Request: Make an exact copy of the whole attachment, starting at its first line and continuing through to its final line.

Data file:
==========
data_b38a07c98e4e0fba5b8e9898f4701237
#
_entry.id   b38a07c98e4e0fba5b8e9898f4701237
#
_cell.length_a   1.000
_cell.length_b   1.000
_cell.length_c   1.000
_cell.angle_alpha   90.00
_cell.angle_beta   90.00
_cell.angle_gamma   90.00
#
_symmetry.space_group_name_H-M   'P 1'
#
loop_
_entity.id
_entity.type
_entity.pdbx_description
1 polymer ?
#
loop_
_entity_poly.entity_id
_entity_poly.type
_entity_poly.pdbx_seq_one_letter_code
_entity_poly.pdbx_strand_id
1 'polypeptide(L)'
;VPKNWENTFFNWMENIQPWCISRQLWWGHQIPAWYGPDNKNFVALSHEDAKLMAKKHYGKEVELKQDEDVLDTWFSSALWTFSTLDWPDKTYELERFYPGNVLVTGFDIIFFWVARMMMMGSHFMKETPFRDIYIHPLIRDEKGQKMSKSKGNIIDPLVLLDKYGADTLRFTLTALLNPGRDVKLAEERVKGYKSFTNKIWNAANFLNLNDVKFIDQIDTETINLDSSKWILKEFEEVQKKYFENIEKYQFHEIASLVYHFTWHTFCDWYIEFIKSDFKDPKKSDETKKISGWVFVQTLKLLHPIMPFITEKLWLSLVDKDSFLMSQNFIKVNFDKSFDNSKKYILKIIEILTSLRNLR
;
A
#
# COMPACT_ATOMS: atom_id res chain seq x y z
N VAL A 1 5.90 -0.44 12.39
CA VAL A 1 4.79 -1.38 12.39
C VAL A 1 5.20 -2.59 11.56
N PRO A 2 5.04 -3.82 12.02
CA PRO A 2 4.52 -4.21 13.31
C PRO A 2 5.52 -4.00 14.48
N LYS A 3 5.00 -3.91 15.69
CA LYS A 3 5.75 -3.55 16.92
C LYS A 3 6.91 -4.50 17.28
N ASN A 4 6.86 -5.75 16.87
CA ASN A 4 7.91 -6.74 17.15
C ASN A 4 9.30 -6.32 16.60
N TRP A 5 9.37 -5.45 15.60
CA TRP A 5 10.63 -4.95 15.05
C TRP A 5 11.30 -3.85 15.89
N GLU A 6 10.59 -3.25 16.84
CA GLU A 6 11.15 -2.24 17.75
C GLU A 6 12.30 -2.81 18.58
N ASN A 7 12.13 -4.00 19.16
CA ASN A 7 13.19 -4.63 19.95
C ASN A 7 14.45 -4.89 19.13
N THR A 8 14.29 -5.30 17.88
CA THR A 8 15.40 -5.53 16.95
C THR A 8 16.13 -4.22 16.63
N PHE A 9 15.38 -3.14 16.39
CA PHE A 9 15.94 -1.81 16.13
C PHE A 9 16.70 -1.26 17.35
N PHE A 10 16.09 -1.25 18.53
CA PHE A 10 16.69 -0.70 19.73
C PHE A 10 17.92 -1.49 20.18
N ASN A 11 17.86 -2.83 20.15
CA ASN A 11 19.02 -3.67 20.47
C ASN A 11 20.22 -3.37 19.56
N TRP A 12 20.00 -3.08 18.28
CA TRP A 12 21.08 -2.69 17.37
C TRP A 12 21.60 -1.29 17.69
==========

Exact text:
data_b38a07c98e4e0fba5b8e9898f4701237
#
_entry.id   b38a07c98e4e0fba5b8e9898f4701237
#
_cell.length_a   1.000
_cell.length_b   1.000
_cell.length_c   1.000
_cell.angle_alpha   90.00
_cell.angle_beta   90.00
_cell.angle_gamma   90.00
#
_symmetry.space_group_name_H-M   'P 1'
#
loop_
_entity.id
_entity.type
_entity.pdbx_description
1 polymer ?
#
loop_
_entity_poly.entity_id
_entity_poly.type
_entity_poly.pdbx_seq_one_letter_code
_entity_poly.pdbx_strand_id
1 'polypeptide(L)'
;VPKNWENTFFNWMENIQPWCISRQLWWGHQIPAWYGPDNKNFVALSHEDAKLMAKKHYGKEVELKQDEDVLDTWFSSALWTFSTLDWPDKTYELERFYPGNVLVTGFDIIFFWVARMMMMGSHFMKETPFRDIYIHPLIRDEKGQKMSKSKGNIIDPLVLLDKYGADTLRFTLTALLNPGRDVKLAEERVKGYKSFTNKIWNAANFLNLNDVKFIDQIDTETINLDSSKWILKEFEEVQKKYFENIEKYQFHEIASLVYHFTWHTFCDWYIEFIKSDFKDPKKSDETKKISGWVFVQTLKLLHPIMPFITEKLWLSLVDKDSFLMSQNFIKVNFDKSFDNSKKYILKIIEILTSLRNLR
;
A
#
# COMPACT_ATOMS: atom_id res chain seq x y z
N VAL A 1 5.90 -0.44 12.39
CA VAL A 1 4.79 -1.38 12.39
C VAL A 1 5.20 -2.59 11.56
N PRO A 2 5.04 -3.82 12.02
CA PRO A 2 4.52 -4.21 13.31
C PRO A 2 5.52 -4.00 14.48
N LYS A 3 5.00 -3.91 15.69
CA LYS A 3 5.75 -3.55 16.92
C LYS A 3 6.91 -4.50 17.28
N ASN A 4 6.86 -5.75 16.87
CA ASN A 4 7.91 -6.74 17.15
C ASN A 4 9.30 -6.32 16.60
N TRP A 5 9.37 -5.45 15.60
CA TRP A 5 10.63 -4.95 15.05
C TRP A 5 11.30 -3.85 15.89
N GLU A 6 10.59 -3.25 16.84
CA GLU A 6 11.15 -2.24 17.75
C GLU A 6 12.30 -2.81 18.58
N ASN A 7 12.13 -4.00 19.16
CA ASN A 7 13.19 -4.63 19.95
C ASN A 7 14.45 -4.89 19.13
N THR A 8 14.29 -5.30 17.88
CA THR A 8 15.40 -5.53 16.95
C THR A 8 16.13 -4.22 16.63
N PHE A 9 15.38 -3.14 16.39
CA PHE A 9 15.94 -1.81 16.13
C PHE A 9 16.70 -1.26 17.35
N PHE A 10 16.09 -1.25 18.53
CA PHE A 10 16.69 -0.70 19.73
C PHE A 10 17.92 -1.49 20.18
N ASN A 11 17.86 -2.83 20.15
CA ASN A 11 19.02 -3.67 20.47
C ASN A 11 20.22 -3.37 19.56
N TRP A 12 20.00 -3.08 18.28
CA TRP A 12 21.08 -2.69 17.37
C TRP A 12 21.60 -1.29 17.69